Spring has finally sprung and that means it’s time to do some spring cleaning. Here in the Twin Cities you can never be too sure about when the last freeze will be. However, this past weekend we hit 72° so it’s probably safe to say that spring is here (even if it does snow one more time). With the arrival of spring comes the arrival of pollen. You’ve probably noticed you’ve been sneezing a lot lately. Spring cleaning is a wonderful opportunity to help reduce your exposure to allergens. Here is a helpful checklist to get you started on your spring cleaning project.
Shampoo Carpets and Rugs – Tree pollen is the main allergen during the spring, and it can last into May. Peak season for tree pollen is usually in early to mid April. And, of course, the muddy season can go on until your lawn comes back to life, so you may want to wait on cleaning your carpets and rugs. Cleaning carpets and rugs is one of those jobs best done by a professional, but if you choose to rent a machine and do it yourself make sure you pull as much moisture out of the rug or carpet as possible. Consider putting a few fans on in the room to help dry it out. Keep pets and people off until it is dry.
Dust Bookshelves and Books – Bookshelves and books often get overlooked during spring cleaning so be sure to remember to dust these areas.
Dust Walls and Ceilings – Dust collects on walls and ceilings too, believe it or not. You can use a vacuum attachment with a soft brush at the end or a soft cloth if there is no texture for it to get caught on.
Clean Under Tub – Another area that gets missed is underneath the tub. You’ll find bars of soap, old shampoo bottles and maybe a rubber ducky or two under the tub. With dust, hair and other debris, cleaning under the bathtub can be a dirty job. Wear gloves and check of razors and other sharp object before reaching under the tub. Scrub floor with sponge or cloth and mixture of vinegar and water solution to freshen the bathroom.
Dust Hard to Reach Areas – Use the soft brush attachment to clean on top of windows, door frames and other hard to reach areas.
Wash Windows and Screens – Remove screens and give them a good soaking from the hose. Next, use soapy water and a soft cloth or brush to remove dirt and dust. Wash windows inside and out with a commercial brand such as Windex or a water/vinegar mixture. Clean windows in the sun so you can spot any streaks that might be overlooked.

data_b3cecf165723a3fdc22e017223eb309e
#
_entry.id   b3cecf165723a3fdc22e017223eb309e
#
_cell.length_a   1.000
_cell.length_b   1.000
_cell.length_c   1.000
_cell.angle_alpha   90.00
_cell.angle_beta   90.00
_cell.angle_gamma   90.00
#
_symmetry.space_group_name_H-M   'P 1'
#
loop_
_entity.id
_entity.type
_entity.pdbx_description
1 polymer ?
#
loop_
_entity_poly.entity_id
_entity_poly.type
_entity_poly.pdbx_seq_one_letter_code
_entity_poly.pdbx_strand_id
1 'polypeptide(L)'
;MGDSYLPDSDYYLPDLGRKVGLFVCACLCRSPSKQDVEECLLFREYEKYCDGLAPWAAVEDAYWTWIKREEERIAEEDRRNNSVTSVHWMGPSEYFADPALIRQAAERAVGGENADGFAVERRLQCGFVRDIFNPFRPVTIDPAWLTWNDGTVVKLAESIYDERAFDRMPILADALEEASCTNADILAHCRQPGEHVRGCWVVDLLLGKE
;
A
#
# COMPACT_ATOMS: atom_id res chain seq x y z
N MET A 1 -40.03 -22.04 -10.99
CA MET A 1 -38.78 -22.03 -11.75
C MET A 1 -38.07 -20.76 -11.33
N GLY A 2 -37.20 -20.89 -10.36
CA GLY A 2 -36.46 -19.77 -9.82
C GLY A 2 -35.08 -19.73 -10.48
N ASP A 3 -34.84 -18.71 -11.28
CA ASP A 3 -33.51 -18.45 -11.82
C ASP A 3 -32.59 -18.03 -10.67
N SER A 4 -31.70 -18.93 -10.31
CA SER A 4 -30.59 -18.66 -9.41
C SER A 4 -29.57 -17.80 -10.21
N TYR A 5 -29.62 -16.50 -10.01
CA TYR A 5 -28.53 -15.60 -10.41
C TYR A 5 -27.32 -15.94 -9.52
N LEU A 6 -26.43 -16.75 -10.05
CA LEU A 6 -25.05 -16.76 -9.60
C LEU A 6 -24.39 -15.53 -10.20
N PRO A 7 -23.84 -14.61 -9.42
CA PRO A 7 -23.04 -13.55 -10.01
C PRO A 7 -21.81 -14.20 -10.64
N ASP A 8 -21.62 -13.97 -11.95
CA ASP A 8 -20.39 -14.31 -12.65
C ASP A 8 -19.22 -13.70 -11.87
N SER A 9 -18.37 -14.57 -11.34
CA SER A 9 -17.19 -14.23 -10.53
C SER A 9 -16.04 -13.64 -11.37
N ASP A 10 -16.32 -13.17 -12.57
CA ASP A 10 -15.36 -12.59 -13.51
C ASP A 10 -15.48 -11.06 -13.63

Mop Floors – Consider hiring a professional to steam clean your hardwood or laminate floors. If the floors show signs of wear and tear it might be time to buff hardwood and put a new coat of poly on.
Clean Underneath Couch and Chairs – Under the couch is where all things eventually end. Dog toys, holiday decorations, food – it’s all under there. Have someone help you move the couch so you can sweep up all the stuff that has accumulated there. Mop the floor and put the couch back. Good as new!
Clean Under the Bed – Same goes for under the bed. If the room is carpeted used a vacuum attachment to vacuum under the bed after removing anything that doesn’t belong there.
Clean or Replace Shower Curtain – Wash fabric shower curtains in the washing machine following manufactures instructions on the tag. Replace worn out and moldy shower curtain liners with new ones.
Clean Picture Frames – Like windows, picture frames get dirty. Use Windex or like cleaner to clean the glass and a soft cloth to wipe away dust.
Deep Clean Refrigerator – Now is the time to throw out anything that has expired. It is also time to get rid of anything you don’t like. That bottle of kale juice that’s never been opened, probably won’t expire for another year or two and that absolutely no one will drink — toss it out, it’s just taking up space.
Clean out Pantry – Same goes for the pantry. Toss anything that has expired and weed out the things you don’t like and know you will never use. Dust off cans and organize by type of food or alphabetically if you are so inclined.
Rotate Mattresses – Most mattresses these days can’t be flipped over, and are not designed to be. They do need to be rotated however, for even wear. Wash any mattress pads that might not get laundered as often as sheets.